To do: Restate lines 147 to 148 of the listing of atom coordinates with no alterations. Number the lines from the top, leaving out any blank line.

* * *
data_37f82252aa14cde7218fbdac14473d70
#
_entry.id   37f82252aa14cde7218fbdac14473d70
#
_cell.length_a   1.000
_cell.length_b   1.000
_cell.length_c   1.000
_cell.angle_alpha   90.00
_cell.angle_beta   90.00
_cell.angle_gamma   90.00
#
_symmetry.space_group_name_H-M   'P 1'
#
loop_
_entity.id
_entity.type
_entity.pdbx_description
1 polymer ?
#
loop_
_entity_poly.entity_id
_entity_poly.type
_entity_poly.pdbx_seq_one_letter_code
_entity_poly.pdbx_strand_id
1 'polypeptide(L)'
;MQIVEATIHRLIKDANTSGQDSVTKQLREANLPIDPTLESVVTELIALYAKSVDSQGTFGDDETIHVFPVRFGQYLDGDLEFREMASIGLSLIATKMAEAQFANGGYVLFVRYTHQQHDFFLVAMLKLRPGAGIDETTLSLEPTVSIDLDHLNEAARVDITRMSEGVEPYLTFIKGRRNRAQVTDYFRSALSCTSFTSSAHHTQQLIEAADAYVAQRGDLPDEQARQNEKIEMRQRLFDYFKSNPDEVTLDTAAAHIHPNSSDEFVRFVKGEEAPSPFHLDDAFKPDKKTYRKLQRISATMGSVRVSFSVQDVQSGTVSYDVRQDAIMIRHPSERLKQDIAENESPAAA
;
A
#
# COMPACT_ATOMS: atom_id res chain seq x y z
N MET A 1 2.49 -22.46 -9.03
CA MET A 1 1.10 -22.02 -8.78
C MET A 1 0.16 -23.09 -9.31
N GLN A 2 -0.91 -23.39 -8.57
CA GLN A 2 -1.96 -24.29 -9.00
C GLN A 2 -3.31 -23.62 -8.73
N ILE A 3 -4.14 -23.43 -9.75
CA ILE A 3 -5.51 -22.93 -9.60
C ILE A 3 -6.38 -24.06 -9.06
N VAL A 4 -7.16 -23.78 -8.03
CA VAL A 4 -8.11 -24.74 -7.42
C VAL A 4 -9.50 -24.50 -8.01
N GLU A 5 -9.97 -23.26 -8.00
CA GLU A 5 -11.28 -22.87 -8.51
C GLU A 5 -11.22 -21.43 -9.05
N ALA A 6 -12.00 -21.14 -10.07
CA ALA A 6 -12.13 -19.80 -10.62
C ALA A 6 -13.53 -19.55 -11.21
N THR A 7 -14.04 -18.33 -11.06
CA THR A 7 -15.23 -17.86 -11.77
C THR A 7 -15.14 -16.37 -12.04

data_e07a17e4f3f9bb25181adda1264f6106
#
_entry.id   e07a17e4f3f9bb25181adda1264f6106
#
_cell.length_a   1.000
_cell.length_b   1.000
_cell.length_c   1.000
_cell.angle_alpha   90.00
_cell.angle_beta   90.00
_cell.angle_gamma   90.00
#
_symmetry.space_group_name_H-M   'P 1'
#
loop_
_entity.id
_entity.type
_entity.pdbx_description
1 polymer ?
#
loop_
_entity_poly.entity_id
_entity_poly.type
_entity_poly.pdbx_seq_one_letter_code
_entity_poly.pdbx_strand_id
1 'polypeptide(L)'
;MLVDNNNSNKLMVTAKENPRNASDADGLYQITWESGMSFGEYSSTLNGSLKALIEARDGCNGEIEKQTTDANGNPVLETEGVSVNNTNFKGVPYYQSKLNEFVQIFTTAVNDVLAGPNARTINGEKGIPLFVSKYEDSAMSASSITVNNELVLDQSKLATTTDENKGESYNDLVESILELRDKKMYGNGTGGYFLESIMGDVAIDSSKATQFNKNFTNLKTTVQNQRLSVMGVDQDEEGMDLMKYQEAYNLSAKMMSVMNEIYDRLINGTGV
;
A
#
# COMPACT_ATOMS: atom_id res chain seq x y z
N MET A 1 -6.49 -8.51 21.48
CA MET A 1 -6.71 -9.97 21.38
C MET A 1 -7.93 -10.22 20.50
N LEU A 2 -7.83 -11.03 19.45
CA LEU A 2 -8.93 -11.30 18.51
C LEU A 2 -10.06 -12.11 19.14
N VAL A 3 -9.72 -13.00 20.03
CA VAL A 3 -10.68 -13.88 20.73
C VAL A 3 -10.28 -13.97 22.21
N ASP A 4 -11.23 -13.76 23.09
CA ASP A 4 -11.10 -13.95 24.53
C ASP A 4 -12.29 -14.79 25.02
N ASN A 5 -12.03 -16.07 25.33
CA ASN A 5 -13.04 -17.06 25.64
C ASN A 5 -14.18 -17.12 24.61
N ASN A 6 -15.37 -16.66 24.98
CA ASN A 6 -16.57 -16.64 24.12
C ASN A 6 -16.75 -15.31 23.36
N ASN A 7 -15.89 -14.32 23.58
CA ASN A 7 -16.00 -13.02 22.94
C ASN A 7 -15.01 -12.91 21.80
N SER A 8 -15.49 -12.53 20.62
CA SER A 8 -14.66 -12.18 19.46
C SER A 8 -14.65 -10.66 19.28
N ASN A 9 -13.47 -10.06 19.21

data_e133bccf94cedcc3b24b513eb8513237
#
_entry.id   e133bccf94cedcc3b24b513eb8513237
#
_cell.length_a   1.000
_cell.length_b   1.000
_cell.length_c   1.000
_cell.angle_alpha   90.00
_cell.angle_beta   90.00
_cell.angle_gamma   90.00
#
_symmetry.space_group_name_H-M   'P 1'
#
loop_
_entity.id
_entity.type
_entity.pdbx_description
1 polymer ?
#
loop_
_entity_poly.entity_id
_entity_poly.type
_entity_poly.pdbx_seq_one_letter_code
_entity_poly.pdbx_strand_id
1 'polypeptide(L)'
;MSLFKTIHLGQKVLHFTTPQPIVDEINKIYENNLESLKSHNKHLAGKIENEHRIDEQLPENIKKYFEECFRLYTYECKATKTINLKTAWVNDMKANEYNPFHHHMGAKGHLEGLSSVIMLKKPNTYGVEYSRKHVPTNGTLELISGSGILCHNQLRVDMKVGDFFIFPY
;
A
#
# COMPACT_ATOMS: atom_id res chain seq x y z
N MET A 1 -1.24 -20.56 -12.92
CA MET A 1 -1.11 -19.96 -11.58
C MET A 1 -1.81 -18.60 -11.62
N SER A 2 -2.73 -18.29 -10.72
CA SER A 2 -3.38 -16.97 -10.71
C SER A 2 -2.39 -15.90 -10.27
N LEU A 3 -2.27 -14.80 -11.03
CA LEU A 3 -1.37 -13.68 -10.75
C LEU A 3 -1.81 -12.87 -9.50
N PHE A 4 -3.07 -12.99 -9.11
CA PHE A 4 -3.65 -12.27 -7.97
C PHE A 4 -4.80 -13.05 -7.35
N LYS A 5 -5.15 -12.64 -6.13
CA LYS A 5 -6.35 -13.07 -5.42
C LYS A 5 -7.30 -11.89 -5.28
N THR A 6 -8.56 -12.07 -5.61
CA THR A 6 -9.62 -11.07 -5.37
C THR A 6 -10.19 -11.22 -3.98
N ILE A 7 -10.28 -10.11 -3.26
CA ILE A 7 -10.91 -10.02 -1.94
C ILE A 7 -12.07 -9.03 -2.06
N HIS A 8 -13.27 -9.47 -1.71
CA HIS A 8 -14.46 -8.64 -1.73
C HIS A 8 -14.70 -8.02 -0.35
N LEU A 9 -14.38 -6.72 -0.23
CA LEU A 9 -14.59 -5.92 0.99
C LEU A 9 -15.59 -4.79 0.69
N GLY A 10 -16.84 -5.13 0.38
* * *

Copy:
CA PHE A 4 -3.65 -12.27 -7.97
C PHE A 4 -4.80 -13.05 -7.35